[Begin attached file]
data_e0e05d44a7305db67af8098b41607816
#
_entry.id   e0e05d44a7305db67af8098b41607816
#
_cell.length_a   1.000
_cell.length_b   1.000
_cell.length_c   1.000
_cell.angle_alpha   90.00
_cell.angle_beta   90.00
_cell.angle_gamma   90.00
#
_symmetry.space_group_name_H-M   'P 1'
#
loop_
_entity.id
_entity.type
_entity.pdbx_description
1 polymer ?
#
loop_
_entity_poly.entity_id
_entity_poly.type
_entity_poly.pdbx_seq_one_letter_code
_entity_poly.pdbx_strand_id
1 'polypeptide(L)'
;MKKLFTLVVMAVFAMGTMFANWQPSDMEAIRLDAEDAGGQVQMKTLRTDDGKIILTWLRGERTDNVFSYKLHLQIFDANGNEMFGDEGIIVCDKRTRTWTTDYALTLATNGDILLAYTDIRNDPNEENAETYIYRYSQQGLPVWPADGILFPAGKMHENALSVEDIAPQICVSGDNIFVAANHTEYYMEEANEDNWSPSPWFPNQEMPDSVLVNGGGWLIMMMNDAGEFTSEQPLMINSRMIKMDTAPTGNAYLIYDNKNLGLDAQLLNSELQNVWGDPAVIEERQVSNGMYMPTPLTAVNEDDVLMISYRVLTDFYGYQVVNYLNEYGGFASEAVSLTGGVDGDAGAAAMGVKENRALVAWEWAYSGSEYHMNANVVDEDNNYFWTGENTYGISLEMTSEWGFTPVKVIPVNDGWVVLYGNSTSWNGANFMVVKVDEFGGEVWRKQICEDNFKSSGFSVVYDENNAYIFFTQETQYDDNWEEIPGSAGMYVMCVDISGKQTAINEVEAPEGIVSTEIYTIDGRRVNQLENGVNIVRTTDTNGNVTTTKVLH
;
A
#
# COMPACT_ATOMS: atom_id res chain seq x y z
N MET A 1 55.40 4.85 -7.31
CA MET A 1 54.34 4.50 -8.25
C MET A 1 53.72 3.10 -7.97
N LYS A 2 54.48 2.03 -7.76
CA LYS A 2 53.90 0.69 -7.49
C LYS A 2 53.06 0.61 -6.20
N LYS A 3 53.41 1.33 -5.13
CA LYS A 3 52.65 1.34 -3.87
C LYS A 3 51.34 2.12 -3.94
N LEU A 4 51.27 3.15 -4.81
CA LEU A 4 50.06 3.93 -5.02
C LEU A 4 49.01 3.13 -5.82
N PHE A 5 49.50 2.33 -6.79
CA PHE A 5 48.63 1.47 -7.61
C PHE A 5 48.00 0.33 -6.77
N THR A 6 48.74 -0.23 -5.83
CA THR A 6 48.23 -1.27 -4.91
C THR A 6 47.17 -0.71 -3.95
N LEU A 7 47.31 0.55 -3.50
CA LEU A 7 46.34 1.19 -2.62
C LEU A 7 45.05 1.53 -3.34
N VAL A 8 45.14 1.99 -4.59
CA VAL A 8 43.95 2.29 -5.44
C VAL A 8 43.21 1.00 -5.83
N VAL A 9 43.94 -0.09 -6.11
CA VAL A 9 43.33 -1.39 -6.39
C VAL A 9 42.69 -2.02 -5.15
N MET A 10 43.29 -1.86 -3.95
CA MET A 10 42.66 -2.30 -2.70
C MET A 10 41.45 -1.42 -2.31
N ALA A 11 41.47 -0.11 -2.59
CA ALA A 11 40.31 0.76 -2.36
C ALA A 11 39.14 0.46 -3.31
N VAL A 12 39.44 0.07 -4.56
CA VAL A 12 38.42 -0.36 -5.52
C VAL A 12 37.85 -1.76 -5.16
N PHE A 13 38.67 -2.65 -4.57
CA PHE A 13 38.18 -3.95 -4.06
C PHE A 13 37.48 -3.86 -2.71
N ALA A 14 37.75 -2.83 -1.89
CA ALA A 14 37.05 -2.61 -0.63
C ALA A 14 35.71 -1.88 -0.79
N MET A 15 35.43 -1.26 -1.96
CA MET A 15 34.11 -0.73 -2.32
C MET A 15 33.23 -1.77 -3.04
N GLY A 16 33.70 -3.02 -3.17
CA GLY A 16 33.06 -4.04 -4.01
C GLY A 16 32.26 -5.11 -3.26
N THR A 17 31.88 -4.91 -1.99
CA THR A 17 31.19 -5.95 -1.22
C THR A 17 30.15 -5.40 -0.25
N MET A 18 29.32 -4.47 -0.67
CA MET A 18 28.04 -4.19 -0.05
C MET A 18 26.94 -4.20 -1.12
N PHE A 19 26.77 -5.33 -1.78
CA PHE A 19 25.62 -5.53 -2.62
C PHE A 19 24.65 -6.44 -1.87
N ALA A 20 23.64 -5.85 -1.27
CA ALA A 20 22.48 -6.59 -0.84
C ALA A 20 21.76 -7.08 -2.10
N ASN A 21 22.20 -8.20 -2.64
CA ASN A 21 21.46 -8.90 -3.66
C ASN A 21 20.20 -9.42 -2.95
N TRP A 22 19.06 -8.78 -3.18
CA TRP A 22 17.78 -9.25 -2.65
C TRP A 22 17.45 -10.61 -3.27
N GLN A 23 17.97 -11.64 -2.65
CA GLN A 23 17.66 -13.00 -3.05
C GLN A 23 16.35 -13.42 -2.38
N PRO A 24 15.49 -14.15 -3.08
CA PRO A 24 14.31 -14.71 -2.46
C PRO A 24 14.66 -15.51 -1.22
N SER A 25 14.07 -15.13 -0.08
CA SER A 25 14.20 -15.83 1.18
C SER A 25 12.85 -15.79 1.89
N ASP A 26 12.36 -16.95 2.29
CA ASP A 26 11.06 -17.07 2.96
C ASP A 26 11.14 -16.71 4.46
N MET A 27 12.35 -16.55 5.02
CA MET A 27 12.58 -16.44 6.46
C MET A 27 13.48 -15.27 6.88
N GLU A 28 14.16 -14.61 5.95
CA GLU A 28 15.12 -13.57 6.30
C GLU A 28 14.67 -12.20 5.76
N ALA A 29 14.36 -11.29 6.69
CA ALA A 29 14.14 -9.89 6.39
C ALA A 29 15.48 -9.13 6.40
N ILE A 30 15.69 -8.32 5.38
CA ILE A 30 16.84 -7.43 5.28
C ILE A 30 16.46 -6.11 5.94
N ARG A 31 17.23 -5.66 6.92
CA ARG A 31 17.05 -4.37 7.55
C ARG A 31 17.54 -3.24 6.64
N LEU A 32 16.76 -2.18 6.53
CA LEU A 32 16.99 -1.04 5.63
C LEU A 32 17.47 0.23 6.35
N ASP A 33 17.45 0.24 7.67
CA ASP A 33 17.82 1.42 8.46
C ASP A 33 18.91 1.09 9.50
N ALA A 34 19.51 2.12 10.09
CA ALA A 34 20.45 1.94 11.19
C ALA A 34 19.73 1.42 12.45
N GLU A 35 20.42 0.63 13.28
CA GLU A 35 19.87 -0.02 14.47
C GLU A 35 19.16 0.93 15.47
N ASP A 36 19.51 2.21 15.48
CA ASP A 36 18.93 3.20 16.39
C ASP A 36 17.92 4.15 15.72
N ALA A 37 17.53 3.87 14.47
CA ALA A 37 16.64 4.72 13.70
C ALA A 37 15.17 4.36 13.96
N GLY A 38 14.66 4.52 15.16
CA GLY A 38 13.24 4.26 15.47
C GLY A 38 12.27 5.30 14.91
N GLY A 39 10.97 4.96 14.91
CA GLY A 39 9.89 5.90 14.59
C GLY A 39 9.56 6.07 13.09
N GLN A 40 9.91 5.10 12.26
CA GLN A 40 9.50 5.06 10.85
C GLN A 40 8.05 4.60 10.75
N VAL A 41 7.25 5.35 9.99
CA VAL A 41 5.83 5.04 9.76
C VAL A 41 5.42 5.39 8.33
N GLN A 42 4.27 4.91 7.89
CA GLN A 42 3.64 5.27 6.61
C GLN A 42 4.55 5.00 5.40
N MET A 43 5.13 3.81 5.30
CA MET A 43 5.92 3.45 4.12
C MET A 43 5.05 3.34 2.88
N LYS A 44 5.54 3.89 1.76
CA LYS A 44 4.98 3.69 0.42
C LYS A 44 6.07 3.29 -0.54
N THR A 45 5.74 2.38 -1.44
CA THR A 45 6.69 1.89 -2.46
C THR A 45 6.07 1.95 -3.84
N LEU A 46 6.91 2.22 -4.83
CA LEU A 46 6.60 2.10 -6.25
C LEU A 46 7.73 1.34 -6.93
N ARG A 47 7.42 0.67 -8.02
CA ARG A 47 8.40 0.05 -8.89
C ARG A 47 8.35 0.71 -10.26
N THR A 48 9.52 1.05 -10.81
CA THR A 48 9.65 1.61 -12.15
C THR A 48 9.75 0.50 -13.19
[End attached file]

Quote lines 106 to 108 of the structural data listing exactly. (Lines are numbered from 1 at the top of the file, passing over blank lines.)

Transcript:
N ASP A 26 12.36 -16.95 2.29
CA ASP A 26 11.06 -17.07 2.96
C ASP A 26 11.14 -16.71 4.46